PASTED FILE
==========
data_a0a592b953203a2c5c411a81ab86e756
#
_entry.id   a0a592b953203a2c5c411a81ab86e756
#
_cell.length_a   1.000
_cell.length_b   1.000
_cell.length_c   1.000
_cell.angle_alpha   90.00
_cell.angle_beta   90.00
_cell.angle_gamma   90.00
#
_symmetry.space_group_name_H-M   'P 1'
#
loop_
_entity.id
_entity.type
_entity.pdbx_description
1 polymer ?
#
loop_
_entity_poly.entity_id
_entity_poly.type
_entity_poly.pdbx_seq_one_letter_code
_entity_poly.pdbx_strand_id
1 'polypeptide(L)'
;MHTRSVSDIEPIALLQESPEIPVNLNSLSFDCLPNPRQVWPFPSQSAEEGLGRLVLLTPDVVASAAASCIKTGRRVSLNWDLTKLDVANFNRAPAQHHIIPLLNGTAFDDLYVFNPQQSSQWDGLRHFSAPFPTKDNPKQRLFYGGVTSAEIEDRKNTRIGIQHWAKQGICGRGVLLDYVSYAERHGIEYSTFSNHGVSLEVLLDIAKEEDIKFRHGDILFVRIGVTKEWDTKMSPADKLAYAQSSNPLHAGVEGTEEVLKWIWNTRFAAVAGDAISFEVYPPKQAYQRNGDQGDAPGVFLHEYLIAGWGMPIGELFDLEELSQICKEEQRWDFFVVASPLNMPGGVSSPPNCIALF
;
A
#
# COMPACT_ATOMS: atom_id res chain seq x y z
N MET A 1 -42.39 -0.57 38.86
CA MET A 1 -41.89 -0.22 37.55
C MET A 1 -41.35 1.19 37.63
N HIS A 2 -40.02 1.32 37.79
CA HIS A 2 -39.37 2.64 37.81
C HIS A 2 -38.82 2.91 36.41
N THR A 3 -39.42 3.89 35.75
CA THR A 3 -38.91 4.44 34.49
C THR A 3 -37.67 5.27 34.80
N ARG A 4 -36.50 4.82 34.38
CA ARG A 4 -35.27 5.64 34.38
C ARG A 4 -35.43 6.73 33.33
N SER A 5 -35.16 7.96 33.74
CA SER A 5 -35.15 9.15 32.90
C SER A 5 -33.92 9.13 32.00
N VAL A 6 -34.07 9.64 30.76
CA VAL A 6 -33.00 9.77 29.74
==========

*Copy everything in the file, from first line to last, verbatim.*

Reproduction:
data_a0a592b953203a2c5c411a81ab86e756
#
_entry.id   a0a592b953203a2c5c411a81ab86e756
#
_cell.length_a   1.000
_cell.length_b   1.000
_cell.length_c   1.000
_cell.angle_alpha   90.00
_cell.angle_beta   90.00
_cell.angle_gamma   90.00
#
_symmetry.space_group_name_H-M   'P 1'
#
loop_
_entity.id
_entity.type
_entity.pdbx_description
1 polymer ?
#
loop_
_entity_poly.entity_id
_entity_poly.type
_entity_poly.pdbx_seq_one_letter_code
_entity_poly.pdbx_strand_id
1 'polypeptide(L)'
;MHTRSVSDIEPIALLQESPEIPVNLNSLSFDCLPNPRQVWPFPSQSAEEGLGRLVLLTPDVVASAAASCIKTGRRVSLNWDLTKLDVANFNRAPAQHHIIPLLNGTAFDDLYVFNPQQSSQWDGLRHFSAPFPTKDNPKQRLFYGGVTSAEIEDRKNTRIGIQHWAKQGICGRGVLLDYVSYAERHGIEYSTFSNHGVSLEVLLDIAKEEDIKFRHGDILFVRIGVTKEWDTKMSPADKLAYAQSSNPLHAGVEGTEEVLKWIWNTRFAAVAGDAISFEVYPPKQAYQRNGDQGDAPGVFLHEYLIAGWGMPIGELFDLEELSQICKEEQRWDFFVVASPLNMPGGVSSPPNCIALF
;
A
#
# COMPACT_ATOMS: atom_id res chain seq x y z
N MET A 1 -42.39 -0.57 38.86
CA MET A 1 -41.89 -0.22 37.55
C MET A 1 -41.35 1.19 37.63
N HIS A 2 -40.02 1.32 37.79
CA HIS A 2 -39.37 2.64 37.81
C HIS A 2 -38.82 2.91 36.41
N THR A 3 -39.42 3.89 35.75
CA THR A 3 -38.91 4.44 34.49
C THR A 3 -37.67 5.27 34.80
N ARG A 4 -36.50 4.82 34.38
CA ARG A 4 -35.27 5.64 34.38
C ARG A 4 -35.43 6.73 33.33
N SER A 5 -35.16 7.96 33.74
CA SER A 5 -35.15 9.15 32.90
C SER A 5 -33.92 9.13 32.00
N VAL A 6 -34.07 9.64 30.76
CA VAL A 6 -33.00 9.77 29.74